“Solid guy, absolutely the best qualified individual for this position,” Boyd declared of Newstreet in a message to Orlando-Politics.com.

Newstreet, the chief executive officer of the Kissimmee/Osceola County Chamber of Commerce, entered the race Thursday, challenging former Winter Garden Commissioner Bobby Olszewski for the Republican nomination.

The race also has a long-shot Republican, Dr. Usha Jain, and Democrat Paul Chandler, an Orlando businessman. The western Orange County district is considered fairly safe for Republicans, especially if there is a low-turnout special election. And it could give the winner a legs-up as a candidate for Florida House Speaker.

The seat is open because Republican state Rep. Eric Eisnaugle who is leaving take a judicial appointment to Florida’s 5th District Court of Appeals. A special election primary and general election are yet to be set.

Boyd, whose confirmed earlier this month that he was contemplating a run in HD 44 himself. His county commission seat, which he won for two terms before being term-limtied out, covered much of the same territory.

On Friday he wrote, “I’m out; 150 percent behind Newstreet.”

Bobby Olszewski fundraisers set for Orlando, Miami in HD 44 race

Republican House District 44 candidate Bobby Olszewski is rolling out his endorsement backers for two major fundraisers late this month as he gears up for what will be a big special election primary battle in Orange County.

One fundraiser, set for the Shutts and Bowen law firm in Orlando on May 30, features the trio of honorary hosts U.S. Rep. Dan Webster, former House Speaker Steve Crisafulli and former Senate President Mike Haridopolos.

It also features 30 other hosts who cover a who’s-who of local politics in west Orange County, where HD 44 is located.

The other fundraiser is set for the next night at SMGQ Law Firm in Coral Gables.

The HD 44 race has not been scheduled for a special election yet, but it will be, because incumbent state Rep. Eric Eisnaugle who is leaving for an appeals court judicial appointment to Florida’s 5th District Court of Appeals,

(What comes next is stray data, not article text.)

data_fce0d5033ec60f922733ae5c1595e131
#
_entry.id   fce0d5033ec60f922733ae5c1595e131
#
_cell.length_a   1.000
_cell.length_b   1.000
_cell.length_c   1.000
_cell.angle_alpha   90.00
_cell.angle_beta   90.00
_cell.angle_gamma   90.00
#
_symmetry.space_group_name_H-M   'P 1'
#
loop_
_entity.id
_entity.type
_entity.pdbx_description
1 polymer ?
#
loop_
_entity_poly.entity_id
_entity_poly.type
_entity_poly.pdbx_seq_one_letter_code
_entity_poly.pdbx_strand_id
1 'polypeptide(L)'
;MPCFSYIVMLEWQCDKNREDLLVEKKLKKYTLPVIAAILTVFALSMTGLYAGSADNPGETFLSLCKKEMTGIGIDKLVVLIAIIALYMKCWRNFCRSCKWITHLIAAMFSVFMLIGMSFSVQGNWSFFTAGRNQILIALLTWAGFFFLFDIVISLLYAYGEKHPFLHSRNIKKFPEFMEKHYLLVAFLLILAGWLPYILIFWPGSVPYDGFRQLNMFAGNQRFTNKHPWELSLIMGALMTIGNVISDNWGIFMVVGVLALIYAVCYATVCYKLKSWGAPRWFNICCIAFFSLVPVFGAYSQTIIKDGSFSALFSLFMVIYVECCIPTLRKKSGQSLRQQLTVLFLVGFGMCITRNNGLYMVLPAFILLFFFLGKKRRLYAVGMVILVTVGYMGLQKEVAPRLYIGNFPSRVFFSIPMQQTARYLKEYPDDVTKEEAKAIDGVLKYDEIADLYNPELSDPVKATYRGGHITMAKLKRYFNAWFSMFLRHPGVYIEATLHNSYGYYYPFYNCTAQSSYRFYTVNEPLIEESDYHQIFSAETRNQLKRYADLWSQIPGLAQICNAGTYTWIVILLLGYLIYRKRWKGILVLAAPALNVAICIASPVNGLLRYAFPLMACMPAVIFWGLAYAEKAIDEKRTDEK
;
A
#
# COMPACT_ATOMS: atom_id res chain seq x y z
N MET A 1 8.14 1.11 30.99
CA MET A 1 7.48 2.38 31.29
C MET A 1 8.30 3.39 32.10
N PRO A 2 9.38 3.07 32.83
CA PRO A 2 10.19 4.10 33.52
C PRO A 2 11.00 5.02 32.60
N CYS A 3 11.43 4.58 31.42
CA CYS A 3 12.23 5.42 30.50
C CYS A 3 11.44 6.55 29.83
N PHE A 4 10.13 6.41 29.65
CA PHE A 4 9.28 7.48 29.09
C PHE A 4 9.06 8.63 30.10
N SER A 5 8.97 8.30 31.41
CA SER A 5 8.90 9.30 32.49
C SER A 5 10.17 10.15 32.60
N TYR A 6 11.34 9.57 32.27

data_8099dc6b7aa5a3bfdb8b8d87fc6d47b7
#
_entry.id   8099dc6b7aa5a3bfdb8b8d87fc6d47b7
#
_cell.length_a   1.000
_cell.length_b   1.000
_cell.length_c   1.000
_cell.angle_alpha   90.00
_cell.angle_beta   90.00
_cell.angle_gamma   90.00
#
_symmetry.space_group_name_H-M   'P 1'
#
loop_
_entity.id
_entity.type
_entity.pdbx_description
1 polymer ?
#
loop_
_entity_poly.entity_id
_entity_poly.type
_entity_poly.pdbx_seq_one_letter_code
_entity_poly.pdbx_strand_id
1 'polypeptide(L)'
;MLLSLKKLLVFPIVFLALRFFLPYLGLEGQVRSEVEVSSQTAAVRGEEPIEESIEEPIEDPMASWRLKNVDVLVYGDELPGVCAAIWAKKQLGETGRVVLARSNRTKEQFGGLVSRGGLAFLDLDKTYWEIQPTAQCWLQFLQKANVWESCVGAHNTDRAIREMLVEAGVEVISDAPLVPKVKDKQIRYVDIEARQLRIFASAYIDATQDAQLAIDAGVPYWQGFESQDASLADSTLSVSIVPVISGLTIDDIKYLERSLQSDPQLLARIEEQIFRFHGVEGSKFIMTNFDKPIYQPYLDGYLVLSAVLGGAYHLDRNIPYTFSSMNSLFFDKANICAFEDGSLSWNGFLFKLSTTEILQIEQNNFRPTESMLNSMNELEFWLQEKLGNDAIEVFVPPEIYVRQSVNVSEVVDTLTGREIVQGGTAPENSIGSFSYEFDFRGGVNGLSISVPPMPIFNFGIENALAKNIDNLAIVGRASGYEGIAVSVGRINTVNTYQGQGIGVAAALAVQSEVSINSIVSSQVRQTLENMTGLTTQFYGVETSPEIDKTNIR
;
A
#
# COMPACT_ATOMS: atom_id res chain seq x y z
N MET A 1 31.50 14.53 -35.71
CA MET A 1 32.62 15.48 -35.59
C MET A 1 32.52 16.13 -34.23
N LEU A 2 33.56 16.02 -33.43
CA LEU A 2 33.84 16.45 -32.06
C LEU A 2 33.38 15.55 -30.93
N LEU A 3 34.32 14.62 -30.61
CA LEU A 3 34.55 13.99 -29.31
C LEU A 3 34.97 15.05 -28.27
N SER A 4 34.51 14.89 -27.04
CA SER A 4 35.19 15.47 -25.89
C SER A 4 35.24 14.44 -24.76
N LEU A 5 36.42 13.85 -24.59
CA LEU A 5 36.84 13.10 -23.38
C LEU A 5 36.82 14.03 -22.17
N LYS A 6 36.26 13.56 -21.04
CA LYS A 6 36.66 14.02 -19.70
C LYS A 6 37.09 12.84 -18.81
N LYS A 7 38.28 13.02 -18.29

And earlier this week the HD 44 Republican primary contest, seen by Republicans as an important seat with a strong track to a speaker’s job, became a battle, with the entry of Kissimmee chamber CEO John Newstreet.

Olszewski has spent the past couple of months lining up endorsements, and he’ll be rolling out those people at his Orland fundraiser.

Among dozens of other hosts listed are Winter Park Mayor Ken Bradley, Windermere Mayor Gary Bruhn, Belle Isle Mayor Bill Brooks, Orange County School Board Members Joie Cadle, Christine Moore, and Linda Kobert, former Orange County Clerk of Courts Eddie Fernandez, Ocoee Mayor Rusty Johnson, Apopka Mayor Joe Kilsheimer, Orlando Commissioner Tony Ortiz, Lake County Commissioner Sean Parks, and Winter Garden Mayor John Rees.

Susie Plakon honored for role in passing HB 883 for memory disorder clinic

Susie Plakon, wife of state Rep. Scott Plakon, was honored Thursday for inspiring HB 883 for the creation of a memory disorder clinic at Florida Hospital – a victory for a woman who is herself battling Alzheimer’s Disease.

The Florida-based hospital unveiled a  plaque Thursday declaring, “Florida Hospital proudly honors Susie Plakon for her courage and inspiration to help pass HB 883. The Maturing Minds Clinic was created to address the growing need for care of individuals suffering from Alzheimer’s and Dementia.”

“That was a really nice moment this morning,” said Scott Plakon, a Republican from Altamonte Springs.

Scott Plakon, a Republican from Altamonte Springs, publicly announced last summer that his wife of 32 years was suffering from Alzheimer’s disease.

HB 883, which establishes the 16th memory disorder clinic in Florida, was approved 119 to 0 in the Florida House and 35 to 0 in the Florida Senate. Plakon and Republican state Rep. Mike Miller of Winter Park sponsored it, and it had a list of bipartisan cosponsors, including Republican state Reps. Bob Cortes of Altamonte Spring and Larry Metz of Yalhala, and Democratic state Reps. Amy Mercado of Orlando and Matt Willhite of Wellington. Republican State Sen. David Simmons of Longwood sponsored a Senate version.

Plakon spoke of his wife being an inspiration to his colleagues.

“Even though her words are becoming fewer, her voice is still being heard,” Scott Plakon said.

Carlos Guillermo Smith, Amy Mercado say special session needed to end cannabis legal limbo

Saying that the current limbo of law is bad for doctors and patients, Democratic state Reps. Carlos Guillermo Smith and Amy Mercado pleaded with Gov. Rick Scott and Florida Legislature leaders to call a special session to deal with medical marijuana.